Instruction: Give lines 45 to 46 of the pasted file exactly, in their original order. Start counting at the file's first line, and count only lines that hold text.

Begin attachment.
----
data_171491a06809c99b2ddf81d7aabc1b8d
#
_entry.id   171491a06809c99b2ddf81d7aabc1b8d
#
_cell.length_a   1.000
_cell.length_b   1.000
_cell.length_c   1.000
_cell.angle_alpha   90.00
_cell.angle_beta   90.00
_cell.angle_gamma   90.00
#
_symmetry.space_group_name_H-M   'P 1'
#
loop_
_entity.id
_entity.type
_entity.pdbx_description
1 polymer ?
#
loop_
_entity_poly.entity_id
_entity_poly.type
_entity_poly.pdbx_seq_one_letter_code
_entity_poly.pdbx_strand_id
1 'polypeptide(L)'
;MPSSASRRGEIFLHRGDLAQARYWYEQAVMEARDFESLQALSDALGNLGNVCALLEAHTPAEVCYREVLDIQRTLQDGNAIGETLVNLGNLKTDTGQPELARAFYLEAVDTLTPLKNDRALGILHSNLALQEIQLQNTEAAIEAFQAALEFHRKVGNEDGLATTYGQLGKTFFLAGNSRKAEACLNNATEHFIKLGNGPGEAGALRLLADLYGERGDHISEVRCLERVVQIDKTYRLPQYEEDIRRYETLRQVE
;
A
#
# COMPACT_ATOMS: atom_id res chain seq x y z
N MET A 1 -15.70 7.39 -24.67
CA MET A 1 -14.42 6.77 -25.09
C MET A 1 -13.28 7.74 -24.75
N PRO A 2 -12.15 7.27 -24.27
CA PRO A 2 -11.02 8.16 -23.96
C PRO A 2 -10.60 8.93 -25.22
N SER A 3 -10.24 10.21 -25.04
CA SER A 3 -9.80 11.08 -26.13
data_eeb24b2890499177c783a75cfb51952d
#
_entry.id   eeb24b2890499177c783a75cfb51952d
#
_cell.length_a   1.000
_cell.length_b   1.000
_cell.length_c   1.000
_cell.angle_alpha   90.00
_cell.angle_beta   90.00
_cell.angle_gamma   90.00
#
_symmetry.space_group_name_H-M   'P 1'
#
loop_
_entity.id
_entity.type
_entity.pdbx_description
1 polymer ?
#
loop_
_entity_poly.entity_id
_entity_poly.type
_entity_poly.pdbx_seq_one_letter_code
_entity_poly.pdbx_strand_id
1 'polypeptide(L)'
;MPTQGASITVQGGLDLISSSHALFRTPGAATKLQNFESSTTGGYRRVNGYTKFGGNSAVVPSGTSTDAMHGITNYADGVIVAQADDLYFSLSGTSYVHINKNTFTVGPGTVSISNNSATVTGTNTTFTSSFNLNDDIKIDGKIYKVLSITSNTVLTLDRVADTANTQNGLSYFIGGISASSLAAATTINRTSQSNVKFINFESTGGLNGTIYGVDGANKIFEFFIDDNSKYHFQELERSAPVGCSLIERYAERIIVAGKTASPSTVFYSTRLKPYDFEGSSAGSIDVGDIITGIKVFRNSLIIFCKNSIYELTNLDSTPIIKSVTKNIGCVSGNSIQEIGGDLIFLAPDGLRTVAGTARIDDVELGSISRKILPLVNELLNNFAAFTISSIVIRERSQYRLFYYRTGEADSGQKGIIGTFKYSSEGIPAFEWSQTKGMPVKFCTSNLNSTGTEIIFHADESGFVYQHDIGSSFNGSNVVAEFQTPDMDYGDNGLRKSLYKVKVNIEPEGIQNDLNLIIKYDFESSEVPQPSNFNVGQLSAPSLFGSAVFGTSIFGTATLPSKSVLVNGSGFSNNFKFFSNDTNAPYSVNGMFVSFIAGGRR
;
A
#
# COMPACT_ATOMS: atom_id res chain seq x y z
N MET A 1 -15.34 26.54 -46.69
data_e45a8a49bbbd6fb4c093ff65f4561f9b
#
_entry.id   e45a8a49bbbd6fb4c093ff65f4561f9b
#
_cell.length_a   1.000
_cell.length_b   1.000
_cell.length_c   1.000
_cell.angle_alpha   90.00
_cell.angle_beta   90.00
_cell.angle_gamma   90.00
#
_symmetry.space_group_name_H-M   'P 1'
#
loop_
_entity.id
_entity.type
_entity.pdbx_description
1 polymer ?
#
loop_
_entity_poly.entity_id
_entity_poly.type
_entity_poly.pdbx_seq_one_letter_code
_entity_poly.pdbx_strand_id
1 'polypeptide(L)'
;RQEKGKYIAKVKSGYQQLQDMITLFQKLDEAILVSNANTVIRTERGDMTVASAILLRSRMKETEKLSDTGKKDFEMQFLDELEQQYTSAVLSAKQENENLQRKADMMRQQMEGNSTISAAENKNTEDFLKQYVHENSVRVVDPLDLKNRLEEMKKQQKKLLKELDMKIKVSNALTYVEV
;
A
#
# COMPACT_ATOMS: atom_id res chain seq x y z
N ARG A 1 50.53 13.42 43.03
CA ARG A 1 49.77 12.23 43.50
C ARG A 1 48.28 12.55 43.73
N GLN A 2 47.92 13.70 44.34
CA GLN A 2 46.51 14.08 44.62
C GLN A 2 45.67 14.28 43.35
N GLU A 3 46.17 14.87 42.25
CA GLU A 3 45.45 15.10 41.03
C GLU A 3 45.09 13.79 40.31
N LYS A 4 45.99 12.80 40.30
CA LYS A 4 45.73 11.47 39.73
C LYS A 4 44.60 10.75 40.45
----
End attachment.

_cell.length_c   1.000
_cell.angle_alpha   90.00